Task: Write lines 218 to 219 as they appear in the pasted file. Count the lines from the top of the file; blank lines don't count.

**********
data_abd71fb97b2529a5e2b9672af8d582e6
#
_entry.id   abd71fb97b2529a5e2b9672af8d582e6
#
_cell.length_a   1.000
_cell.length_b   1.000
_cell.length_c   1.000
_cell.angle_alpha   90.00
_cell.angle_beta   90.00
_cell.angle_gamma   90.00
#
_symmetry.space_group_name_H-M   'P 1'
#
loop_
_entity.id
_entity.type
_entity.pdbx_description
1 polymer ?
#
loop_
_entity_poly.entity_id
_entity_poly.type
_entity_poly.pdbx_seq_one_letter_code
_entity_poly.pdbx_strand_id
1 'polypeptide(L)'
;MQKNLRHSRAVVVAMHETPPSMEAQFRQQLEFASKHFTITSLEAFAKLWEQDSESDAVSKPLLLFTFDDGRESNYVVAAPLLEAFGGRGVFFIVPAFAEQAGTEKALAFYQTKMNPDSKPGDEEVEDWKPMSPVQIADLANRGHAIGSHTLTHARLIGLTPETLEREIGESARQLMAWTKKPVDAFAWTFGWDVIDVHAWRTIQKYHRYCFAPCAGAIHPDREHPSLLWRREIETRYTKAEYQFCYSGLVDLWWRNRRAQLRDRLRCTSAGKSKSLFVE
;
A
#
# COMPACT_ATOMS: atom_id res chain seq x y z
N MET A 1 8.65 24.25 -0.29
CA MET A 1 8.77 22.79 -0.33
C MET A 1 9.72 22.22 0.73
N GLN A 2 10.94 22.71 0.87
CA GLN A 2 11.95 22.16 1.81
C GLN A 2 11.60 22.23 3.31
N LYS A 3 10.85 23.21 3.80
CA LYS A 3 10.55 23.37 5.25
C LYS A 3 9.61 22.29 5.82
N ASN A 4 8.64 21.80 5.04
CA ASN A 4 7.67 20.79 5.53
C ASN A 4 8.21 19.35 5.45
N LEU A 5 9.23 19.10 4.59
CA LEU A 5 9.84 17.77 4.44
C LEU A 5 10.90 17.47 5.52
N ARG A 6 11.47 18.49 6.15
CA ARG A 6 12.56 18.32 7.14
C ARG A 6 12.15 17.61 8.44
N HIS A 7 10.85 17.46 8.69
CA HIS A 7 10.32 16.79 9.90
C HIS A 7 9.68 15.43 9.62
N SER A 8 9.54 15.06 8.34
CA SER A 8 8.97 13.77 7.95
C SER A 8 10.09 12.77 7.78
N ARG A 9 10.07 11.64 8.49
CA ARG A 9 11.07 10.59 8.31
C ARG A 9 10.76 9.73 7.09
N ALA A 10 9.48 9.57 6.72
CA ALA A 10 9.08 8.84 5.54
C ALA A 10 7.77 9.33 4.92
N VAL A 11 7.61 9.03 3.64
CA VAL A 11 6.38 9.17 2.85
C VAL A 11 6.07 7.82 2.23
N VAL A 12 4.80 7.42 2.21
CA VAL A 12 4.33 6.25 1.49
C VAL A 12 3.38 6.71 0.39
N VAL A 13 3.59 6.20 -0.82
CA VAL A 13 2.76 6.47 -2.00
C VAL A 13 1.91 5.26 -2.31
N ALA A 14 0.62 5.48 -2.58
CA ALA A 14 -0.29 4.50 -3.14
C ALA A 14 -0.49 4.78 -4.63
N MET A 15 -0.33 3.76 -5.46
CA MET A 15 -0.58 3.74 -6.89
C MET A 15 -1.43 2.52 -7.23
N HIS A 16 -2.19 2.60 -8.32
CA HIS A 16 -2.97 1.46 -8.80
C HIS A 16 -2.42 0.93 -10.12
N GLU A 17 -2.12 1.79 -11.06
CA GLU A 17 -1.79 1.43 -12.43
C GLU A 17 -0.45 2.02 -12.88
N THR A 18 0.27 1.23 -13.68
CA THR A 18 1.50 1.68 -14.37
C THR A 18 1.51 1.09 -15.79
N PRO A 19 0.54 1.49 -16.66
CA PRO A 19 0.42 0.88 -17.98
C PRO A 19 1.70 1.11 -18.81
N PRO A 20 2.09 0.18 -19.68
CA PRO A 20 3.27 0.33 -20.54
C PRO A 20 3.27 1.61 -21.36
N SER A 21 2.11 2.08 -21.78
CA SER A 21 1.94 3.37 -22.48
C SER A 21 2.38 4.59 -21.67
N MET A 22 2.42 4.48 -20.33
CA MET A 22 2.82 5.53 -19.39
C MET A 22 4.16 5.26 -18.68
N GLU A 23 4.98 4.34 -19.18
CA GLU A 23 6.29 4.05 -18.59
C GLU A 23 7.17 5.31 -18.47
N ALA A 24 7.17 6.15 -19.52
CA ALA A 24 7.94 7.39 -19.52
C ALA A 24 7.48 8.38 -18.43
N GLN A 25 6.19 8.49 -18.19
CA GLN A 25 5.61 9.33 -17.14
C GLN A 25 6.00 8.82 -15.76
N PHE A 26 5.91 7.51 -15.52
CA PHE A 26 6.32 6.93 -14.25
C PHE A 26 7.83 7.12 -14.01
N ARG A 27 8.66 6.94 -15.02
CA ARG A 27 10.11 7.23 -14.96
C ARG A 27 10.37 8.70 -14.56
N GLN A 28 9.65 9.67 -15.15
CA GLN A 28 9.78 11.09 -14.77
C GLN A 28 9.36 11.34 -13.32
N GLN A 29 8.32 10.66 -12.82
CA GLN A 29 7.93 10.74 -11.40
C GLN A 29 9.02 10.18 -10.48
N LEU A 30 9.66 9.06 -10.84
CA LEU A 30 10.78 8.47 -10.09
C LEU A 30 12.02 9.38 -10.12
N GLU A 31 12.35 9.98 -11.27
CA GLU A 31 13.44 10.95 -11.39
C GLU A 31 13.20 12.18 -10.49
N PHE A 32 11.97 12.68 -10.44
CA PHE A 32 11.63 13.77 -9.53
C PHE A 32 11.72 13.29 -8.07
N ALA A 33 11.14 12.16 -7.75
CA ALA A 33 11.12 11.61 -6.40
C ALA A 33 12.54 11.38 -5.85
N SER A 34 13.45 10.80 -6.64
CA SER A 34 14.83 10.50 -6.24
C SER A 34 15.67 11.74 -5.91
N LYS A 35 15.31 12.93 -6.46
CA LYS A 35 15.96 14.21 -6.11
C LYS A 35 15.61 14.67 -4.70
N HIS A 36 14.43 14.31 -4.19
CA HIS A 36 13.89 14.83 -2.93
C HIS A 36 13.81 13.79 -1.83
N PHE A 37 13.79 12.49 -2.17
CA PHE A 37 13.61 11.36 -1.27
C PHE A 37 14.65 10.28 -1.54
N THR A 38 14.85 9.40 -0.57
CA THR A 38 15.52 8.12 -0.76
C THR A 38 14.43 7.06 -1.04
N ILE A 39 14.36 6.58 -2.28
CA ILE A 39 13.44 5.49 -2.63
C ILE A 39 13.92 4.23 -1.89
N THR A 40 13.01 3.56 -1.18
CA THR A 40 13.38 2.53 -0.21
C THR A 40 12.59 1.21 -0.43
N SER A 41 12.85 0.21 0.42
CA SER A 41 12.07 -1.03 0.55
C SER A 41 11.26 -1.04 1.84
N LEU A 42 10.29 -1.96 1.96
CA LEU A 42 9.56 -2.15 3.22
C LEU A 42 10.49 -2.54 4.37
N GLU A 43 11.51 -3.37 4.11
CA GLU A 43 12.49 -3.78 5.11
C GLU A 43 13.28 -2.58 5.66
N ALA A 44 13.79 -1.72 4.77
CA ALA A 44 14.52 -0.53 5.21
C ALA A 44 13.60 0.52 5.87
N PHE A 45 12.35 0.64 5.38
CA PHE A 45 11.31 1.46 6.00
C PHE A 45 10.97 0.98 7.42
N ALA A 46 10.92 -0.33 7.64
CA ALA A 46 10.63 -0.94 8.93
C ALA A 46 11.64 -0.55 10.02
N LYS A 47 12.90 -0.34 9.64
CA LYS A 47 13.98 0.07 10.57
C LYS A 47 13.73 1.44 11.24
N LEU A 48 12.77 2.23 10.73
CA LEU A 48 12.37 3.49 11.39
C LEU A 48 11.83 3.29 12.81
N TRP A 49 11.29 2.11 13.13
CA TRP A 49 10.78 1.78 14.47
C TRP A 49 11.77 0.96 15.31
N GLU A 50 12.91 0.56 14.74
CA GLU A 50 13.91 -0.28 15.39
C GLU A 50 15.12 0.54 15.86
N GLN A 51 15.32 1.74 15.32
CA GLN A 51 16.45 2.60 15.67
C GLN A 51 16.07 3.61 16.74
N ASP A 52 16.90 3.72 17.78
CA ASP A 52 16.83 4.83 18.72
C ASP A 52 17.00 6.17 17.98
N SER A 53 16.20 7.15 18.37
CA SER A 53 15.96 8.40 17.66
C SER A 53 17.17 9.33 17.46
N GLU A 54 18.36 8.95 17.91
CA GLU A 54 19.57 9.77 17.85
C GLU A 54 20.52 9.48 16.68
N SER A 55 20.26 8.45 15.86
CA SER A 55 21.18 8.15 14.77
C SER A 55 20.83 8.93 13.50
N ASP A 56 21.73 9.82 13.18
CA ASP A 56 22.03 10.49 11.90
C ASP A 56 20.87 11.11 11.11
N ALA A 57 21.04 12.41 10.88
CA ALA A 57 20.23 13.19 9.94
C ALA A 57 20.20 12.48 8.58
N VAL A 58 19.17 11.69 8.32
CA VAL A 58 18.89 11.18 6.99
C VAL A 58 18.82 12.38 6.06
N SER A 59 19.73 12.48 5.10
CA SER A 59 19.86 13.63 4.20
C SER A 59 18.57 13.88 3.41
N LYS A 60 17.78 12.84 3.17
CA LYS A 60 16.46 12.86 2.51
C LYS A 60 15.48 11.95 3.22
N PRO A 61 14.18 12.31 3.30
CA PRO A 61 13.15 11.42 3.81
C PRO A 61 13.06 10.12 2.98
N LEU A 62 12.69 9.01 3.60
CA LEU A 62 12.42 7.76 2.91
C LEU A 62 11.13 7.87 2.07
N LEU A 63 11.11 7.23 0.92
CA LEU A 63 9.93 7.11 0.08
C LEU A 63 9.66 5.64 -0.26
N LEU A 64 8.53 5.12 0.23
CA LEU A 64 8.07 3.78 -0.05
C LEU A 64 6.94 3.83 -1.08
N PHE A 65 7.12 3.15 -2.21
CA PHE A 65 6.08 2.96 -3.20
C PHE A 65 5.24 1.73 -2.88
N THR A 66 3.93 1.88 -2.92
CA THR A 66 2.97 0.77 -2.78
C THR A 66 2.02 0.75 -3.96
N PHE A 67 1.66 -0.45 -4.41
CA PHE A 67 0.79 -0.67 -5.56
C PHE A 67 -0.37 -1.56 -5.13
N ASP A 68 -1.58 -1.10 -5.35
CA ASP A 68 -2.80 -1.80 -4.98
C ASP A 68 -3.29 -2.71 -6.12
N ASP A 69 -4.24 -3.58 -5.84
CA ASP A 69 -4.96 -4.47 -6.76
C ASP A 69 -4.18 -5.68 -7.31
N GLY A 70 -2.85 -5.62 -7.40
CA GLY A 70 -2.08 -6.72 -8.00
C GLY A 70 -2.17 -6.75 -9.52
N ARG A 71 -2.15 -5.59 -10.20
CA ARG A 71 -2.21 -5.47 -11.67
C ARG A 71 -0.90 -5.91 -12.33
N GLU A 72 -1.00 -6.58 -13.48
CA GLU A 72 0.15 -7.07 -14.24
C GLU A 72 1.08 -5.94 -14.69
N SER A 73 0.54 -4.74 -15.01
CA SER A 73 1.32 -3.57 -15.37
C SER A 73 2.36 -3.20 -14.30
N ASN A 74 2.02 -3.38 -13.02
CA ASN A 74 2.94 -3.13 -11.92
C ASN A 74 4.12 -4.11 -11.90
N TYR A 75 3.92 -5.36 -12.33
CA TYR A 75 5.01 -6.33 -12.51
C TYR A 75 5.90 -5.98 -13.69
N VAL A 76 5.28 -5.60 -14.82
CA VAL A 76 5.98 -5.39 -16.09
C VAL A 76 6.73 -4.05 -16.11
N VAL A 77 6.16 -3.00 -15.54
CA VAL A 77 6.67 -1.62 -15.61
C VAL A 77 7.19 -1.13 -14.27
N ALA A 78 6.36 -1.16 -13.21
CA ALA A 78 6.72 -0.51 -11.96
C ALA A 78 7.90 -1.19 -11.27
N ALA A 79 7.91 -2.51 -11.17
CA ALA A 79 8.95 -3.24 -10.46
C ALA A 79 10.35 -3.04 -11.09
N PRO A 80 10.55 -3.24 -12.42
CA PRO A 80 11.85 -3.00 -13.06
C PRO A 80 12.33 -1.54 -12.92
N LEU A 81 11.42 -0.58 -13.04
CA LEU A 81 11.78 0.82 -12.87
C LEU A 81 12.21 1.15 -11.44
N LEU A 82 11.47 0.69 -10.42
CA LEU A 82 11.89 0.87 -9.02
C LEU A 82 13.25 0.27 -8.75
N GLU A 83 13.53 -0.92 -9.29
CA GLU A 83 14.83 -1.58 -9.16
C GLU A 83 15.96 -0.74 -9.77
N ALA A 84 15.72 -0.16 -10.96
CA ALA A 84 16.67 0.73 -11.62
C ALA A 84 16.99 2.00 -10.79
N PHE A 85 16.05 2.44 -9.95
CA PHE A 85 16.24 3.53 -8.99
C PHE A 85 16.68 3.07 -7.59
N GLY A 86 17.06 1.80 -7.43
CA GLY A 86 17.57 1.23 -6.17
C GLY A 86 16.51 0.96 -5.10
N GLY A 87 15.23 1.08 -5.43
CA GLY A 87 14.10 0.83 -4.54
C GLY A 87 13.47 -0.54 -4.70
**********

CA LEU A 63 9.93 7.11 0.08
C LEU A 63 9.66 5.64 -0.26